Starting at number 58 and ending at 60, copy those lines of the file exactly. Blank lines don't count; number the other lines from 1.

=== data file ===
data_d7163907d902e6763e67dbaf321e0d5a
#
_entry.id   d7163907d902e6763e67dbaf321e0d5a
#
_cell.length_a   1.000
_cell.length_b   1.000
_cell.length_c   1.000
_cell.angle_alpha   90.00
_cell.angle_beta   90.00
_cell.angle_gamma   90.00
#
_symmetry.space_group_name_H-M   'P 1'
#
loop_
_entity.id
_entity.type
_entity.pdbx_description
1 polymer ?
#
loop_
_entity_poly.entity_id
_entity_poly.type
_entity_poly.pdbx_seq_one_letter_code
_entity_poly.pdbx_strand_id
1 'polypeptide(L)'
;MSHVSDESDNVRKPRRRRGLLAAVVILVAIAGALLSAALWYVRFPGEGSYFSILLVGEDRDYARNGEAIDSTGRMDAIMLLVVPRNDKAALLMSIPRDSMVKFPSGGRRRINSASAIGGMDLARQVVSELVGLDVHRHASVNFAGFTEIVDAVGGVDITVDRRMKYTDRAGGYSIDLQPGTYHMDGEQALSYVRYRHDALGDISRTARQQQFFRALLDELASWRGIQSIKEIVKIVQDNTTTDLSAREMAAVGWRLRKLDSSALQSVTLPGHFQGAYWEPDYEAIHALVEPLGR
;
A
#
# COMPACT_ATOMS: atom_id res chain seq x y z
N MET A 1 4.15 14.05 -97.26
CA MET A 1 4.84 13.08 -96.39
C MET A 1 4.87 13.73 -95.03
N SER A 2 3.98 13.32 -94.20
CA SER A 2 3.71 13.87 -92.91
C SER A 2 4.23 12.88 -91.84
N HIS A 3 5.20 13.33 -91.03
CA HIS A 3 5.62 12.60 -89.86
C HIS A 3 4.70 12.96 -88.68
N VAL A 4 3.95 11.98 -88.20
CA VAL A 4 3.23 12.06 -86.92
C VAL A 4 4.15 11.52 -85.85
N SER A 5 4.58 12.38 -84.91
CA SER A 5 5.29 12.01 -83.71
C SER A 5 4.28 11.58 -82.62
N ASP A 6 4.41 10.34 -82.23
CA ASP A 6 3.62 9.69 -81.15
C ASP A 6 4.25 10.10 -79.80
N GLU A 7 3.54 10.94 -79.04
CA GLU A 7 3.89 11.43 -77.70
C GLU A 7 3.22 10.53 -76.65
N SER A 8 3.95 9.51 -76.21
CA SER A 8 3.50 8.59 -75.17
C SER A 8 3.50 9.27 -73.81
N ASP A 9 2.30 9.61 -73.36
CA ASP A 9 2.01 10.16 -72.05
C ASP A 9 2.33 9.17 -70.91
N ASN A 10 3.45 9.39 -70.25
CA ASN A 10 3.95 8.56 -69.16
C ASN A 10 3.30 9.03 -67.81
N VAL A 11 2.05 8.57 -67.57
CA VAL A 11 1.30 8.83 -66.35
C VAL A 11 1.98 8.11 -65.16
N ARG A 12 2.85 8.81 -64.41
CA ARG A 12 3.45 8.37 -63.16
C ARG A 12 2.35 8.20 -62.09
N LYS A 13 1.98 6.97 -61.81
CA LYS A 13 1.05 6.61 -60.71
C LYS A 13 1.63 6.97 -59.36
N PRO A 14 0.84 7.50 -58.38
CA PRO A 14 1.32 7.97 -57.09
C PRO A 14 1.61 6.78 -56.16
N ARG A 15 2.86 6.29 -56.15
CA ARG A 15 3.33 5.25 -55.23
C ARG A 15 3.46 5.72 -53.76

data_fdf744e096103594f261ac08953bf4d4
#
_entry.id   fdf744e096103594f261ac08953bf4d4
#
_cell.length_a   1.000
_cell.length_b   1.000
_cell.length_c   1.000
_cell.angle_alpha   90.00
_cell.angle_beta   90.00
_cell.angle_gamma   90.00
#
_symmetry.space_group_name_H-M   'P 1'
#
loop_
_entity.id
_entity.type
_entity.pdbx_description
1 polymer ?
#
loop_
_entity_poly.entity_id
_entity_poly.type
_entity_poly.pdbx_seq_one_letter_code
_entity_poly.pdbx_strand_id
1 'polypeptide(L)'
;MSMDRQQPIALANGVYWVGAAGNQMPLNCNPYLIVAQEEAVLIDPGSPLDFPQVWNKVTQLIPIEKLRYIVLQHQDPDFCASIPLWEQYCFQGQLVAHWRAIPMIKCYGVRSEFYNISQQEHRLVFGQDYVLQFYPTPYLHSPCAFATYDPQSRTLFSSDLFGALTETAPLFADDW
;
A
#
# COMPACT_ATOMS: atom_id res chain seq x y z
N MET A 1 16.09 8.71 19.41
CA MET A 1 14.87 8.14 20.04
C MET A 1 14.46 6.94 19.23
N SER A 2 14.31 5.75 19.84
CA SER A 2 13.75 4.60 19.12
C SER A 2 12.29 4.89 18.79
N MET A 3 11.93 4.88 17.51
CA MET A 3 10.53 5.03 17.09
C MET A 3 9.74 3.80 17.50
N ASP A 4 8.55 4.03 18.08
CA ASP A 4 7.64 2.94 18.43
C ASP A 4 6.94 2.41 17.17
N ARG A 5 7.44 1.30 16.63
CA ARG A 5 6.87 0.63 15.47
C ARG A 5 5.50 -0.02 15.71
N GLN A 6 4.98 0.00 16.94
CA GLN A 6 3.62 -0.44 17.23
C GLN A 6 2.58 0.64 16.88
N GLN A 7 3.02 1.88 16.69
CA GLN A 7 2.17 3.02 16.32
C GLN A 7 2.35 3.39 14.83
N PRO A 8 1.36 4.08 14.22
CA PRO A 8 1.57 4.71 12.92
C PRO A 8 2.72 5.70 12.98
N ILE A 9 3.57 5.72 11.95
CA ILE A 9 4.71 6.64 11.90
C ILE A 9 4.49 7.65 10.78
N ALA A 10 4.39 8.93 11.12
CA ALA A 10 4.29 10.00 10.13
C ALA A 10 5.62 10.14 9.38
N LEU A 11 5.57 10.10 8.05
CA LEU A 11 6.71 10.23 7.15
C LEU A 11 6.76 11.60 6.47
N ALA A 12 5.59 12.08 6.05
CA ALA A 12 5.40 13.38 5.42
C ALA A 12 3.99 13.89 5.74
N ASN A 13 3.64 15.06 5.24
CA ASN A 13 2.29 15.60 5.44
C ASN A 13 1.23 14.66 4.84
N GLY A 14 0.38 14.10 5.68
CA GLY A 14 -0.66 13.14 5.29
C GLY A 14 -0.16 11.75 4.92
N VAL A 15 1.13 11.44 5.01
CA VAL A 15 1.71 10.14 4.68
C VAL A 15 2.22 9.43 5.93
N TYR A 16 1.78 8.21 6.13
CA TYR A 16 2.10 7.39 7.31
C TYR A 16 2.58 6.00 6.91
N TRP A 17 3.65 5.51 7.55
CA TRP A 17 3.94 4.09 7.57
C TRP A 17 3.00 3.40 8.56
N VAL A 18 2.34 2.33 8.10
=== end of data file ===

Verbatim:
N ASN A 10 3.45 9.39 -70.25
CA ASN A 10 3.95 8.56 -69.16
C ASN A 10 3.30 9.03 -67.81